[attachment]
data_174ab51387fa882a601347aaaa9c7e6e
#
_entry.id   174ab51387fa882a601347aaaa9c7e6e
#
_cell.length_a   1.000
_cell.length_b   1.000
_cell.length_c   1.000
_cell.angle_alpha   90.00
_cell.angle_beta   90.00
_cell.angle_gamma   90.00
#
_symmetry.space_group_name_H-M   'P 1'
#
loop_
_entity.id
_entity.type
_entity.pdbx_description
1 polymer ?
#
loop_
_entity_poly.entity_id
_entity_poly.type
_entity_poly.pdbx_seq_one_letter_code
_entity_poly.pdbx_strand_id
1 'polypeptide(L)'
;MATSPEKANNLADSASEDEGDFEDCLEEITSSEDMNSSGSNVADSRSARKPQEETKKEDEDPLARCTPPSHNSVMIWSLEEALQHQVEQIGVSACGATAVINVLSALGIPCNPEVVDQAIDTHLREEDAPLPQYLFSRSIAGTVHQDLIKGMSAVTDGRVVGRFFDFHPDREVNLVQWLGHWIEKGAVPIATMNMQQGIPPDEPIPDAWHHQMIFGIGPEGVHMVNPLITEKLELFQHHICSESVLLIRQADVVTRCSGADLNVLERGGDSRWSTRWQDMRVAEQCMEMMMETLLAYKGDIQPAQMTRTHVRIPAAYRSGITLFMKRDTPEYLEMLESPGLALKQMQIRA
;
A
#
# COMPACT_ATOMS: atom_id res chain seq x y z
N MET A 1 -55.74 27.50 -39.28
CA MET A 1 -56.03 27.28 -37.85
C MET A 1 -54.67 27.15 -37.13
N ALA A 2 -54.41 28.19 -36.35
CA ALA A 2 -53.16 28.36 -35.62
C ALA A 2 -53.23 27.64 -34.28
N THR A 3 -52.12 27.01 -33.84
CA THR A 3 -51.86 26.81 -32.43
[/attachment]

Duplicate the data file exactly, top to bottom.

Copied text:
data_174ab51387fa882a601347aaaa9c7e6e
#
_entry.id   174ab51387fa882a601347aaaa9c7e6e
#
_cell.length_a   1.000
_cell.length_b   1.000
_cell.length_c   1.000
_cell.angle_alpha   90.00
_cell.angle_beta   90.00
_cell.angle_gamma   90.00
#
_symmetry.space_group_name_H-M   'P 1'
#
loop_
_entity.id
_entity.type
_entity.pdbx_description
1 polymer ?
#
loop_
_entity_poly.entity_id
_entity_poly.type
_entity_poly.pdbx_seq_one_letter_code
_entity_poly.pdbx_strand_id
1 'polypeptide(L)'
;MATSPEKANNLADSASEDEGDFEDCLEEITSSEDMNSSGSNVADSRSARKPQEETKKEDEDPLARCTPPSHNSVMIWSLEEALQHQVEQIGVSACGATAVINVLSALGIPCNPEVVDQAIDTHLREEDAPLPQYLFSRSIAGTVHQDLIKGMSAVTDGRVVGRFFDFHPDREVNLVQWLGHWIEKGAVPIATMNMQQGIPPDEPIPDAWHHQMIFGIGPEGVHMVNPLITEKLELFQHHICSESVLLIRQADVVTRCSGADLNVLERGGDSRWSTRWQDMRVAEQCMEMMMETLLAYKGDIQPAQMTRTHVRIPAAYRSGITLFMKRDTPEYLEMLESPGLALKQMQIRA
;
A
#
# COMPACT_ATOMS: atom_id res chain seq x y z
N MET A 1 -55.74 27.50 -39.28
CA MET A 1 -56.03 27.28 -37.85
C MET A 1 -54.67 27.15 -37.13
N ALA A 2 -54.41 28.19 -36.35
CA ALA A 2 -53.16 28.36 -35.62
C ALA A 2 -53.23 27.64 -34.28
N THR A 3 -52.12 27.01 -33.84
CA THR A 3 -51.86 26.81 -32.43